It's no longer the passion I had before the accident, when we spent almost every weekend in the climbing gym. But in the meantime, I can be a little more relaxed about the whole thing.
Knowledge is power?
An important point, which perhaps already resonates somewhat in the confrontation, is the conscious confrontation with risk, with danger. I actually did some pretty specific research on how often accidents happen in bouldering. For this, I read the article How do accidents happen in climbing gyms from the German Alpine Club. The most important aspect is right at the beginning here: accidents while climbing or bouldering are rare.
In addition, I tried again to reconstruct the accident. This was not really easy, because I was missing parts of the memory just before the accident. Even now I still can't reconstruct it 100% how the fall happened. However, I have a pretty concrete idea of how it probably was.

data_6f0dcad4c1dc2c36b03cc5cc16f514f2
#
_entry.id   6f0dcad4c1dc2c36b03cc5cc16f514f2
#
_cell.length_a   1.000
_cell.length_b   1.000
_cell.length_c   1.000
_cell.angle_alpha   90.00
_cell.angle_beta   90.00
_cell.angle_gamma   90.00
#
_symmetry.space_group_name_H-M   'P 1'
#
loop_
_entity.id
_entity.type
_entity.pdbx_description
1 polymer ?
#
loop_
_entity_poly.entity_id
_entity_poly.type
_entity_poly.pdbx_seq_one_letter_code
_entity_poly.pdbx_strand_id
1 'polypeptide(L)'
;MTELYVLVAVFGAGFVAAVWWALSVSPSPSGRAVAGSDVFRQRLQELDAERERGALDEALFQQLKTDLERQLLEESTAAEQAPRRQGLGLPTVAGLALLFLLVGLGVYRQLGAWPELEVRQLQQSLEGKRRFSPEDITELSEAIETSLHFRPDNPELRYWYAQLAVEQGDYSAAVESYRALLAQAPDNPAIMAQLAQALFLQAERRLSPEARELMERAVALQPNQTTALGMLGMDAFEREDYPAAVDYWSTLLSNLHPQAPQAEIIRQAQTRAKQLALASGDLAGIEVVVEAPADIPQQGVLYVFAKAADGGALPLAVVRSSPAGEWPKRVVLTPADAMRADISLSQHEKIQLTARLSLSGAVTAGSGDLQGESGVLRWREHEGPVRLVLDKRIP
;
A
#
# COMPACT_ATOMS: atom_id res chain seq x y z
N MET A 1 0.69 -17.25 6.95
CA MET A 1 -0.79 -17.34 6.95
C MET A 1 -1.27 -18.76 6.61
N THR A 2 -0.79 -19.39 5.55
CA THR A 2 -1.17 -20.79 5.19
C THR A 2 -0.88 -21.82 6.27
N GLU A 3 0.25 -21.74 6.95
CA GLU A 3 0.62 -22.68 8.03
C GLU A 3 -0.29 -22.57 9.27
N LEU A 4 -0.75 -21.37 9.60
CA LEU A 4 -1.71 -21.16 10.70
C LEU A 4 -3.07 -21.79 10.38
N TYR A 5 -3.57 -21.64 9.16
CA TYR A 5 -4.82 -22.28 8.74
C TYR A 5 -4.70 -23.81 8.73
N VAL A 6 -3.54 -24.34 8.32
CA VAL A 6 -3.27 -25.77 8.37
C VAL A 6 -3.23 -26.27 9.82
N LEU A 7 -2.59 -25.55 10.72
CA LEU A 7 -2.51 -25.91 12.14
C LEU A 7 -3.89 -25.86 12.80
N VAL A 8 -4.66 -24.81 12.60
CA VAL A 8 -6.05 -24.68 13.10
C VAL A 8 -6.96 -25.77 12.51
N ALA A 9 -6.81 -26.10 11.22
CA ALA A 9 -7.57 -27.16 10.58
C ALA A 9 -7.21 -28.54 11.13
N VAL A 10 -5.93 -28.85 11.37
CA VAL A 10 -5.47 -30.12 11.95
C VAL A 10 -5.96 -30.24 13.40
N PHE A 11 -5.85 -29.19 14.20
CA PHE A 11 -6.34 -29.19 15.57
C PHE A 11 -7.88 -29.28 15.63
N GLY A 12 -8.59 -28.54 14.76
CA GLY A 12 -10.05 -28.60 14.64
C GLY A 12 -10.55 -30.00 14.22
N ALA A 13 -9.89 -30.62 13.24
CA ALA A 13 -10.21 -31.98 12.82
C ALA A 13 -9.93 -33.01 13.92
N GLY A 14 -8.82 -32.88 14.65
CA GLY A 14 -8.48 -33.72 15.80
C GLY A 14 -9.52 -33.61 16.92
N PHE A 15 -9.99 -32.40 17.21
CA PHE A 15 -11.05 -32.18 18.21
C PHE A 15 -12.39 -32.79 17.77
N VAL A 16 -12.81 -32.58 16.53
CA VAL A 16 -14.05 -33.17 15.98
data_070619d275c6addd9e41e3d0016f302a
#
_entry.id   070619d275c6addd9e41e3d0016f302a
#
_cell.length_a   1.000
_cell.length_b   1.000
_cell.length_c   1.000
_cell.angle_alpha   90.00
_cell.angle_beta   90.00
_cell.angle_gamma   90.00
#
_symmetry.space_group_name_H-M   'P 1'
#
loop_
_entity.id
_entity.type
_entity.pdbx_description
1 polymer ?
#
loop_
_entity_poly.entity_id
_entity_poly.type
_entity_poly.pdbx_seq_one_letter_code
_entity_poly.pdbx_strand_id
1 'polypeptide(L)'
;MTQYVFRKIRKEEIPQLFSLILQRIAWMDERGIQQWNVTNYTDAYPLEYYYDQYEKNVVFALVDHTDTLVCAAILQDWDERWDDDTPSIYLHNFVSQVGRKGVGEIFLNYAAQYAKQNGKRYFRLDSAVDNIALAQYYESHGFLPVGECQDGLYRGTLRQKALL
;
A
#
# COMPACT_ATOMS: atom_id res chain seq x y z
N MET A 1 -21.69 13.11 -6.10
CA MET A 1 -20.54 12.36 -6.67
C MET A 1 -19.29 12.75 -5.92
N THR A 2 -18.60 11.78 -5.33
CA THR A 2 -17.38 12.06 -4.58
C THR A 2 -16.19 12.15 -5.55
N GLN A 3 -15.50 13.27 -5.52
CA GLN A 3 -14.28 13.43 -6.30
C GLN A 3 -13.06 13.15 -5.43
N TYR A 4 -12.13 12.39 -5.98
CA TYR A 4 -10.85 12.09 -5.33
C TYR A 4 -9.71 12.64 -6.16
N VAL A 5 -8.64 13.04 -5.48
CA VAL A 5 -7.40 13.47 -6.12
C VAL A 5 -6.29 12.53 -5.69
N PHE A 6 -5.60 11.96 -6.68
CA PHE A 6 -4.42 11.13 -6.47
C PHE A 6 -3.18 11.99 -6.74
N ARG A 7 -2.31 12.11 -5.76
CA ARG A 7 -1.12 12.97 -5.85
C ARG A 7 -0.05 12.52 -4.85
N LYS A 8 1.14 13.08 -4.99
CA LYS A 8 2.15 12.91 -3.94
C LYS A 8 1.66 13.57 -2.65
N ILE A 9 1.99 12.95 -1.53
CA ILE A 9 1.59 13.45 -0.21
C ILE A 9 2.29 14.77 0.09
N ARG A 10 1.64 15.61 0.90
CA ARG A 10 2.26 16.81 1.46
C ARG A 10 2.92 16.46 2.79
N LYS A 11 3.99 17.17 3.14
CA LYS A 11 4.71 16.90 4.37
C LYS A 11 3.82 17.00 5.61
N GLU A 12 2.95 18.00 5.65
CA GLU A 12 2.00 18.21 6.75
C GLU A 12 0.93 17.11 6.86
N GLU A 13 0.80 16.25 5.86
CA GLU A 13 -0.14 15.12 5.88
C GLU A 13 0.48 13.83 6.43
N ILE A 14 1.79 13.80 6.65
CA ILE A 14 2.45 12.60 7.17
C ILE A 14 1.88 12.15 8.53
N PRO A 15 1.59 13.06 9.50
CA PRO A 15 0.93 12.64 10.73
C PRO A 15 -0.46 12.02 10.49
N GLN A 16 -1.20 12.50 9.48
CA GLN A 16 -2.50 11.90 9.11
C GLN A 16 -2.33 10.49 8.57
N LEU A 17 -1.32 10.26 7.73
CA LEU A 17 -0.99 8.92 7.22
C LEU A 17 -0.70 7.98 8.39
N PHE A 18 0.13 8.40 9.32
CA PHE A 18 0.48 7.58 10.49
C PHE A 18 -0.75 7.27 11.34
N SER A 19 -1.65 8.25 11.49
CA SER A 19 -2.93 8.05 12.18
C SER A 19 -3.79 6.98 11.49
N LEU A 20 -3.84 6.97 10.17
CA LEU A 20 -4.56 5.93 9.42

I looked for articles on what to look for when bouldering and how to boulder safely. I read the interview on learning to climb on the Dextro Energy website. I also watched videos on how to boulder safely. The more articles I read and the more videos I watched, the more confidence I actually gained. I had concrete knowledge on how to avoid accidents. So in my case, knowledge is less power than safety. Knowledge gives safety.
I also shared what to look out for at the climbing gym. A climbing instructor recommended that I start belayed climbing as a way to regain confidence in my body. That sounded logical to me. At the same time, I was not motivated enough to take this step because I did not really want to get involved in climbing in such an intensive and concrete way.
More than four years have passed since my bouldering accident. The fear has not completely disappeared, but I have noticed how it has become less with time. What also helped me was a small-step confrontation and the targeted examination of the subject in terms of risks and sources of danger.
Currently, I can say that fear does not limit me. Bouldering is not my favorite hobby, but I'm getting back into going to the climbing gym.